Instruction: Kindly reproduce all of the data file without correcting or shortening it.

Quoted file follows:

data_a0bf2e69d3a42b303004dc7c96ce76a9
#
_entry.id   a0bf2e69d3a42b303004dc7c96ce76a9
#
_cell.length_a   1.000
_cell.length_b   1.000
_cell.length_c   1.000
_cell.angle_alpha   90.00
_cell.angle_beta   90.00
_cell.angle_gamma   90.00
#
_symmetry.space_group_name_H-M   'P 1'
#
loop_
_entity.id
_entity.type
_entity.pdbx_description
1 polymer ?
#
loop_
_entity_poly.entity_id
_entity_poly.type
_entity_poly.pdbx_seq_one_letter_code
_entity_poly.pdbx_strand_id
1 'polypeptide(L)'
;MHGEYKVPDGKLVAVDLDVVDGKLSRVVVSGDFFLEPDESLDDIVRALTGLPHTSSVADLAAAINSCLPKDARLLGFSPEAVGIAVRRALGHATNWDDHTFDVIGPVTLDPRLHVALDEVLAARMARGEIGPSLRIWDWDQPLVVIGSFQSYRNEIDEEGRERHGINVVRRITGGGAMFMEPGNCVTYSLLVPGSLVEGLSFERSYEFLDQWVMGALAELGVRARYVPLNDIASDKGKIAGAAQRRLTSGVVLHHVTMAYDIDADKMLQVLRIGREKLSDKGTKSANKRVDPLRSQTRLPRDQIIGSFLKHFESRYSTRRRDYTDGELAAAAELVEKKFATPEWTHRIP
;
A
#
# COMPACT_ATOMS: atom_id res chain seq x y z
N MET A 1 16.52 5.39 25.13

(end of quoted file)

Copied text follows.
data_a0bf2e69d3a42b303004dc7c96ce76a9
#
_entry.id   a0bf2e69d3a42b303004dc7c96ce76a9
#
_cell.length_a   1.000
_cell.length_b   1.000
_cell.length_c   1.000
_cell.angle_alpha   90.00
_cell.angle_beta   90.00
_cell.angle_gamma   90.00
#
_symmetry.space_group_name_H-M   'P 1'
#
loop_
_entity.id
_entity.type
_entity.pdbx_description
1 polymer ?
#
loop_
_entity_poly.entity_id
_entity_poly.type
_entity_poly.pdbx_seq_one_letter_code
_entity_poly.pdbx_strand_id
1 'polypeptide(L)'
;MHGEYKVPDGKLVAVDLDVVDGKLSRVVVSGDFFLEPDESLDDIVRALTGLPHTSSVADLAAAINSCLPKDARLLGFSPEAVGIAVRRALGHATNWDDHTFDVIGPVTLDPRLHVALDEVLAARMARGEIGPSLRIWDWDQPLVVIGSFQSYRNEIDEEGRERHGINVVRRITGGGAMFMEPGNCVTYSLLVPGSLVEGLSFERSYEFLDQWVMGALAELGVRARYVPLNDIASDKGKIAGAAQRRLTSGVVLHHVTMAYDIDADKMLQVLRIGREKLSDKGTKSANKRVDPLRSQTRLPRDQIIGSFLKHFESRYSTRRRDYTDGELAAAAELVEKKFATPEWTHRIP
;
A
#
# COMPACT_ATOMS: atom_id res chain seq x y z
N MET A 1 16.52 5.39 25.13